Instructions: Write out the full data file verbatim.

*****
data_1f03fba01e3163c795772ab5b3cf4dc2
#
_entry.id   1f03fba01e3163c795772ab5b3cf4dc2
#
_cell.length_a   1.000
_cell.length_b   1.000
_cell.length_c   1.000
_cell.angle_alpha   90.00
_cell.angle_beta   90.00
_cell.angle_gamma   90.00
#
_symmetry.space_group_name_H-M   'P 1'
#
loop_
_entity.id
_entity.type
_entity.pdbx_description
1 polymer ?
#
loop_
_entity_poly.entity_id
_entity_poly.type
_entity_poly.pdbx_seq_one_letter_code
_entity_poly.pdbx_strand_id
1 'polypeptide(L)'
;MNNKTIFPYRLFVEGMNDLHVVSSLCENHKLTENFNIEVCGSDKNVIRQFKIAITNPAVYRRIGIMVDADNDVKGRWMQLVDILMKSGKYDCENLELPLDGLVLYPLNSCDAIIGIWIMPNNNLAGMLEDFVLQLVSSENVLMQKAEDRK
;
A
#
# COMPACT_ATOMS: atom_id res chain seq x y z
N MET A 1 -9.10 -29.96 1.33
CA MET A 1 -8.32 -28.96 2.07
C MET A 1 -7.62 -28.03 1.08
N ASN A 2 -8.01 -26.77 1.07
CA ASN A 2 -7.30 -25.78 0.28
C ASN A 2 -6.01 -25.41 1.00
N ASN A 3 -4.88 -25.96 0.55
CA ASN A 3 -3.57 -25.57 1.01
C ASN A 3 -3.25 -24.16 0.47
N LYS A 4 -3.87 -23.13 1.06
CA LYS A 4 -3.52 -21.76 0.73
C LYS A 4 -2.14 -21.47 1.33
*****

data_1f03fba01e3163c795772ab5b3cf4dc2
#
_entry.id   1f03fba01e3163c795772ab5b3cf4dc2
#
_cell.length_a   1.000
_cell.length_b   1.000
_cell.length_c   1.000
_cell.angle_alpha   90.00
_cell.angle_beta   90.00
_cell.angle_gamma   90.00
#
_symmetry.space_group_name_H-M   'P 1'
#
loop_
_entity.id
_entity.type
_entity.pdbx_description
1 polymer ?
#
loop_
_entity_poly.entity_id
_entity_poly.type
_entity_poly.pdbx_seq_one_letter_code
_entity_poly.pdbx_strand_id
1 'polypeptide(L)'
;MNNKTIFPYRLFVEGMNDLHVVSSLCENHKLTENFNIEVCGSDKNVIRQFKIAITNPAVYRRIGIMVDADNDVKGRWMQLVDILMKSGKYDCENLELPLDGLVLYPLNSCDAIIGIWIMPNNNLAGMLEDFVLQLVSSENVLMQKAEDRK
;
A
#
# COMPACT_ATOMS: atom_id res chain seq x y z
N MET A 1 -9.10 -29.96 1.33
CA MET A 1 -8.32 -28.96 2.07
C MET A 1 -7.62 -28.03 1.08
N ASN A 2 -8.01 -26.77 1.07
CA ASN A 2 -7.30 -25.78 0.28
C ASN A 2 -6.01 -25.41 1.00
N ASN A 3 -4.88 -25.96 0.55
CA ASN A 3 -3.57 -25.57 1.01
C ASN A 3 -3.25 -24.16 0.47
N LYS A 4 -3.87 -23.13 1.06
CA LYS A 4 -3.52 -21.76 0.73
C LYS A 4 -2.14 -21.47 1.33